By Dr David Whitehouse
Science Editor, BBC News website
The Cassini spacecraft has found a new moon of Saturn in a gap between the planet's rings, and scientists say it is making ripples in the ring system.
The new moon was found by the Cassini spacecraft (Image: Nasa/JPL/SSI)
It is only the second moon found inside Saturn's ring system and it has been provisionally named S/2005 S1.
Cassini reached Saturn in July 2004, and is now starting to concentrate on observing the planet's ring system.
The ripples in the rings are caused by the moon's gravity, something that can be used to calculate its mass.
It was first seen in a time-lapse sequence of images taken on 1 May as Cassini's path took it to higher inclinations in its orbit around Saturn.
A day later, an even closer view was obtained, which has allowed a measure of the moon's size and brightness.
The images show the tiny object in the centre of the so-called Keeler gap in Saturn's A ring. The wavy patterns of the gap edges are generated by the moon's gravitational influence.
The Keeler gap is located about 250km (155 miles) inside the outer edge of the A ring, which is also the outer edge of the bright main ring system.
The new object is about 7km (4 miles) across and reflects about half the light falling on it - a similar brightness to that found in particles of the nearby rings.
"It's too early to make out the shape of the orbit, but what we've seen so far of its motion suggests that it is very near the exact centre of the gap, just as we had surmised," said Dr Joseph Spitale, planetary scientist at the US Space Science Institute in Boulder, Colorado.
The new moonlet orbits approximately 136,505km (84,820 miles) from the centre of Saturn. More Cassini observations will be needed to determine whether the moon's orbit around the planet is circular or elliptical.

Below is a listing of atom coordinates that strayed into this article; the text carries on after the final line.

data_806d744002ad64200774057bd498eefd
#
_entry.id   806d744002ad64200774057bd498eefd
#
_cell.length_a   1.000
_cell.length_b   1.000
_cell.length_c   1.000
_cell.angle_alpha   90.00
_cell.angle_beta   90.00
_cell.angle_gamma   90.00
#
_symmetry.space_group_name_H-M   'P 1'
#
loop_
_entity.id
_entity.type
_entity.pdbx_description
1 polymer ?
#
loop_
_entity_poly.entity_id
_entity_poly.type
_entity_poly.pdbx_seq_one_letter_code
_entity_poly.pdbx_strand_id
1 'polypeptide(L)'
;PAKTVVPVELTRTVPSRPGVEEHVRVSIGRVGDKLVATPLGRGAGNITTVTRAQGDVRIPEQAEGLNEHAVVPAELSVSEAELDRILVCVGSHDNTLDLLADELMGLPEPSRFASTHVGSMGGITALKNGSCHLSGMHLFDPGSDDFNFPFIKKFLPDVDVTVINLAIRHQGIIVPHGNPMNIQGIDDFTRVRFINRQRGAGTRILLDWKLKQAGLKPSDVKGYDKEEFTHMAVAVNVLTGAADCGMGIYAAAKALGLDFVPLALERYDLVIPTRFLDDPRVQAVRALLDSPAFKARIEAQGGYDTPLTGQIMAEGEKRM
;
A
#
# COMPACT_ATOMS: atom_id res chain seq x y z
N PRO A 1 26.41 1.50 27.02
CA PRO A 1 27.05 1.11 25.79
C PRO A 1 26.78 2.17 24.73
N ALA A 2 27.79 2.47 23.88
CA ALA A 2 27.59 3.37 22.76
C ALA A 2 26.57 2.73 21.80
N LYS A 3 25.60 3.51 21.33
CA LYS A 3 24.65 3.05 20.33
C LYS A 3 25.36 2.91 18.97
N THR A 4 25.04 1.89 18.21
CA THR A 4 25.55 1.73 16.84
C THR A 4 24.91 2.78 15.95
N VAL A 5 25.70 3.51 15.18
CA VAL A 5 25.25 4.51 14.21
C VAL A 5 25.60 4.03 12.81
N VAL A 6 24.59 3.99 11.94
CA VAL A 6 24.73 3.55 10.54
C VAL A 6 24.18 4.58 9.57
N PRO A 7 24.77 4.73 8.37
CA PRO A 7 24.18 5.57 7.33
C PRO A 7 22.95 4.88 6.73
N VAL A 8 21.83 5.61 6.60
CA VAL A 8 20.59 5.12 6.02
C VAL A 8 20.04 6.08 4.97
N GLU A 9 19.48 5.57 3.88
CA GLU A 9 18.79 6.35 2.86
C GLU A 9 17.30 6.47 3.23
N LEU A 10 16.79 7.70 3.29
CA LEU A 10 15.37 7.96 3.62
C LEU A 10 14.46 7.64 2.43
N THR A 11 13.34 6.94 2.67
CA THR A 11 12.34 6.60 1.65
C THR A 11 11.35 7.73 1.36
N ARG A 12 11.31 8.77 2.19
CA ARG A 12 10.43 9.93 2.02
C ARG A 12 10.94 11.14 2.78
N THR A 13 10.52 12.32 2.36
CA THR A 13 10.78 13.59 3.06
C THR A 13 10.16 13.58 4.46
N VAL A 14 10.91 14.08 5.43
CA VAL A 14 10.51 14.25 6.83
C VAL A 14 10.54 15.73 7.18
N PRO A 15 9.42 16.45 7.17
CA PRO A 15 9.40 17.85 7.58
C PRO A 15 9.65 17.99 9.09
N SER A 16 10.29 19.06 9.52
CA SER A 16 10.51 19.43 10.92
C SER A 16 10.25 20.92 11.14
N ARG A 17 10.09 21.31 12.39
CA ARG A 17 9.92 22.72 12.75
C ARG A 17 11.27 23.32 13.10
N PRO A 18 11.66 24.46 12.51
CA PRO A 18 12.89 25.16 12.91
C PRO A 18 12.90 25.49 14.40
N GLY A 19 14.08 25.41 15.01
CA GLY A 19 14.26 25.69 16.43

The other moon that moves inside the ring system is Pan, 25km (16 miles) across, which orbits in the Encke gap. Atlas and other moons exist outside the main ring system, as do the two F ring shepherd moons, Prometheus and Pandora.
Scientists had predicted the new moon's presence after last July's sighting of a set of peculiar spiky and wispy features in the Keeler gap's outer edge.
The similarities of the Keeler gap features to those noted in Saturn's F ring and the Encke gap led imaging scientists to conclude that a small body, a few kilometres across, was awaiting discovery.
"The obvious effect of this moon on the surrounding ring material will allow us to determine its mass and test our understanding of how rings and moons affect one another," said Dr Carl Murray, an imaging team member from Queen Mary college, University of London, UK.
Dr Carolyn Porco, imaging team leader at the Space Science Institute, added: "Some of the most illuminating dynamical systems we might hope to study with Cassini are those involving moons embedded in gaps.
"By examining how such a body interacts with its companion ring material, we can learn something about how the planets in our Solar System might have formed out of the nebula of material that surrounded the Sun long ago.
"We anticipate that many of the gaps in Saturn's rings have embedded moons, and we'll be in search of them from here on."